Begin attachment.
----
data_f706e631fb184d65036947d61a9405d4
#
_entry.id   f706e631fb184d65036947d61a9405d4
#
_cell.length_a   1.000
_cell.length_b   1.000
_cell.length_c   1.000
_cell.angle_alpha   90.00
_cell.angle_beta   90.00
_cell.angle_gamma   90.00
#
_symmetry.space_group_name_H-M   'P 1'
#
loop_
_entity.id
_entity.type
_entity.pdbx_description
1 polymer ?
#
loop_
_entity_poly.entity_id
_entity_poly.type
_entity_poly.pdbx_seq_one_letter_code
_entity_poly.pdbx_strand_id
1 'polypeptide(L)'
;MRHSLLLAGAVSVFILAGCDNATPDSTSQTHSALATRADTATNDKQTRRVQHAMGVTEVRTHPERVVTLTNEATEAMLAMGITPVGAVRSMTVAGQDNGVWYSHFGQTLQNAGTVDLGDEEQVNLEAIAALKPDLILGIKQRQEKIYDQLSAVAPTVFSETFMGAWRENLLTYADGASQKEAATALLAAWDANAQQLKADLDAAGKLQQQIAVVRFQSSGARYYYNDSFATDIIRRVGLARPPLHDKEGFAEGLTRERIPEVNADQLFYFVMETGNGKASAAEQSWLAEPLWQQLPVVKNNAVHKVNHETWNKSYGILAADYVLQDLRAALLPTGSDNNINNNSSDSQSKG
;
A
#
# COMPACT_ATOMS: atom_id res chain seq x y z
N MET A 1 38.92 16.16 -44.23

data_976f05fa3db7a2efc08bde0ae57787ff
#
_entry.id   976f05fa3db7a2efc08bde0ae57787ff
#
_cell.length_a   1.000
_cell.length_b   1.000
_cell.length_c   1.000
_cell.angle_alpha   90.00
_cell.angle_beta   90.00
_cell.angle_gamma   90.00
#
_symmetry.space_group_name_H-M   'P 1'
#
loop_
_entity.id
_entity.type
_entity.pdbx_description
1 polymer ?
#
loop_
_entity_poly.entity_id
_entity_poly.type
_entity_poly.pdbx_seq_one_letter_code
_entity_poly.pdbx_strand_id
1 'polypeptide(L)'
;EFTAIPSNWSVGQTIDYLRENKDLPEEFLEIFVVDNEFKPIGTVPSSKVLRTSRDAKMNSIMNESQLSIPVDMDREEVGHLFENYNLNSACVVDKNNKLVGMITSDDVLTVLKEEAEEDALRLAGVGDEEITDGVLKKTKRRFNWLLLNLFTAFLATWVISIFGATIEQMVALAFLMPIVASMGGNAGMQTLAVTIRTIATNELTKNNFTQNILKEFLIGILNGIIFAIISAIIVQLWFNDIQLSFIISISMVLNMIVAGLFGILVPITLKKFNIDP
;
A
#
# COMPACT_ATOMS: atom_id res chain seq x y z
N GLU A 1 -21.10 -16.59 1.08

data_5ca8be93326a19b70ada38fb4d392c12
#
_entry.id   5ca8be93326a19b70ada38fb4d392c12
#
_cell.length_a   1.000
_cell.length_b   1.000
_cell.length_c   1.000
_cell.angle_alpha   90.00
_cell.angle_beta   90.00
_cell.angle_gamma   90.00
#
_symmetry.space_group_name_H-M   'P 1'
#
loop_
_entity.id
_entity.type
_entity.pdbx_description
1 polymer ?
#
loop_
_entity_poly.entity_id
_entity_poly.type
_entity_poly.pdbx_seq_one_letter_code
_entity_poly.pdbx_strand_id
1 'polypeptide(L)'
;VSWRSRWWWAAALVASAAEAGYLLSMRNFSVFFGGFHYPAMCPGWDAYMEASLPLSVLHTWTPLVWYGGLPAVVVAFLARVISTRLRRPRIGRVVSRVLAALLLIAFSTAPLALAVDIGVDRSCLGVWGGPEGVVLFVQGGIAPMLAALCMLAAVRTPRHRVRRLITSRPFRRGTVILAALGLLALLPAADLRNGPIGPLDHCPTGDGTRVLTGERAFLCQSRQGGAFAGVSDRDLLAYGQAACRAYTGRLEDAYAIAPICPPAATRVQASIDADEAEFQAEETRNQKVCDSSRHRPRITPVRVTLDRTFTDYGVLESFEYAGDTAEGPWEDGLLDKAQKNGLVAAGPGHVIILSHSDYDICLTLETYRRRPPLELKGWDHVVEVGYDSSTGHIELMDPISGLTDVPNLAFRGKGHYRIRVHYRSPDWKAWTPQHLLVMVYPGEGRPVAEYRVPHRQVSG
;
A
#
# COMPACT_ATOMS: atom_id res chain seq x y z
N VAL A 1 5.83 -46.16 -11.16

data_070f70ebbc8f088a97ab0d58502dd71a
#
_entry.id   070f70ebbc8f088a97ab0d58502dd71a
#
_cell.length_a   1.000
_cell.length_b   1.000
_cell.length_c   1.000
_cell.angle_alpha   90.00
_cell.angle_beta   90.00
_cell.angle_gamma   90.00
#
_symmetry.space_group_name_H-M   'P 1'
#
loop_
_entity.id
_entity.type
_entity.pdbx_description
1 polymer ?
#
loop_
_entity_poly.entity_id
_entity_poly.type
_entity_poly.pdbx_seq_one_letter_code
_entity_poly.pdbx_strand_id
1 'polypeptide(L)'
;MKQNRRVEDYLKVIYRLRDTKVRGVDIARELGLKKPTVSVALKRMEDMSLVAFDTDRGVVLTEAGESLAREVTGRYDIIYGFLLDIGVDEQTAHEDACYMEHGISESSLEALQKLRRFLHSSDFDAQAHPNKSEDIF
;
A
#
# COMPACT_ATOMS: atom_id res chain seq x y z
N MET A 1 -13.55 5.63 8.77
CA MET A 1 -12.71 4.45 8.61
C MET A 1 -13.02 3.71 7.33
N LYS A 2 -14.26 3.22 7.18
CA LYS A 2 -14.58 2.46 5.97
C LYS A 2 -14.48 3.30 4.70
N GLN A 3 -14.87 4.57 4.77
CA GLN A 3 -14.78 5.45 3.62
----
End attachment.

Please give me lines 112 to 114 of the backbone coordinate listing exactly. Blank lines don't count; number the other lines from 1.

#
loop_
_entity_poly.entity_id